No Sugar High For Wall Street: Candy Crush Maker's IPO Disappoints

A banner for the mobile gaming company King Digital Entertainment is seen outside the New York Stock Exchange during King's initial public offering. i i

hide captionA banner for the mobile gaming company King Digital Entertainment is seen outside the New York Stock Exchange during King's initial public offering.

Andrew Burton/Getty Images
A banner for the mobile gaming company King Digital Entertainment is seen outside the New York Stock Exchange during King's initial public offering.

A banner for the mobile gaming company King Digital Entertainment is seen outside the New York Stock Exchange during King's initial public offering.

Andrew Burton/Getty Images

Candy Crush is played by trying to line up at least three of the same color of candies.

In February, an average of 144 million daily active users got sucked in to the challenge.

Candy Crush is one of more than 180 games made by King Digital Entertainment, and it alone brought in three-quarters of the company's revenue in the last quarter of 2013.

Roger Kay, president of research firm Endpoint Technologies Associates, says to a lot of investors, the game seemed like Farmville, the hit game by Zynga that Zynga can't seem to repeat.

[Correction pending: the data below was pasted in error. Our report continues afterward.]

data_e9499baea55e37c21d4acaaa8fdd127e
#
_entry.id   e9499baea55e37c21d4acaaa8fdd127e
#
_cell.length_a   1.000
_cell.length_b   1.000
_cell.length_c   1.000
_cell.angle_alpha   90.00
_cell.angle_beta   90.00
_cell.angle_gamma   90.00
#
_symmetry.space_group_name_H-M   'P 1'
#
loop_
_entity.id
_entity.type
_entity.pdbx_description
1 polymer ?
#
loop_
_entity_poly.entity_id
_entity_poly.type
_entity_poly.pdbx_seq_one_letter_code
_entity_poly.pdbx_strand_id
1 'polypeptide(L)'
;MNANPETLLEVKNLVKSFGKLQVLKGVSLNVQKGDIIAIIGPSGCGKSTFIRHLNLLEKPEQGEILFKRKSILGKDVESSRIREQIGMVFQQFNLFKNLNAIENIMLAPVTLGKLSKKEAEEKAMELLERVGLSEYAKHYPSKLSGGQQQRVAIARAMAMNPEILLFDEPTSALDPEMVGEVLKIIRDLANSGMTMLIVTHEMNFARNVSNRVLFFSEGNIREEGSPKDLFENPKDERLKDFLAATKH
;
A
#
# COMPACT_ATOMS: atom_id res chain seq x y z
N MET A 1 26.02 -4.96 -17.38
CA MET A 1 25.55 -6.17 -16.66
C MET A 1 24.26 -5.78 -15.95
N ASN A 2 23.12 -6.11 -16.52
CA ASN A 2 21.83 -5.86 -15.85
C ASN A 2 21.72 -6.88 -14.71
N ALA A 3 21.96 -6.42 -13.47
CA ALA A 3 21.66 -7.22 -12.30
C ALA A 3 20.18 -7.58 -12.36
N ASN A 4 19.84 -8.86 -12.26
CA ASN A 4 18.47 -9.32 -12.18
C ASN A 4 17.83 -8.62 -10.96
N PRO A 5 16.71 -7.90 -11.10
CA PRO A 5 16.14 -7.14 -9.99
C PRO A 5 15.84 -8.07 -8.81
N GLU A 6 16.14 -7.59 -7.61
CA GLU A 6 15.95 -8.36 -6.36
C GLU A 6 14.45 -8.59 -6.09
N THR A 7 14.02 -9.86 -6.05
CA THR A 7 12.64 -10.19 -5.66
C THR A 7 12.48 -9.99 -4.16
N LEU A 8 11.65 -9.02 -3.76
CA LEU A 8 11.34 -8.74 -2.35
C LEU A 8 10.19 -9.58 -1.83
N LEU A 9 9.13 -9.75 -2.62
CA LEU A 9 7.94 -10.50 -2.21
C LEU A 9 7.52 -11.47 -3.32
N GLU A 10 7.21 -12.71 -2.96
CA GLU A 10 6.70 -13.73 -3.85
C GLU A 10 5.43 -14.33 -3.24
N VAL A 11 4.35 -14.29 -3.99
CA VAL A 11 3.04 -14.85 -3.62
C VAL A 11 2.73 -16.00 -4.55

"It's very difficult to replicate the alchemy of a great hit. Even the very same makers of that game can't necessarily come up with another one that's going to be just as popular," Kay says.

He adds that the market may also be getting a little bubbly — there have been high-priced acquisitions like Facebook's purchase of the virtual reality company Oculus VR for $2 billion.

That 2-year-old company has no revenue.

"People are paying a lot for what appears to be not very much," Kay says.

Still, he says, King Digital has been a profitable company since 2005.

It posted more than $700 million before taxes last year.

And it does have a potential hit on the horizon with Farm Heroes Saga, which has seen momentum in popularity since its January launch.

Comments

 

Please keep your community civil. All comments must follow the NPR.org Community rules and terms of use, and will be moderated prior to posting. NPR reserves the right to use the comments we receive, in whole or in part, and to use the commenter's name and location, in any medium. See also the Terms of Use, Privacy Policy and Community FAQ.

Support comes from: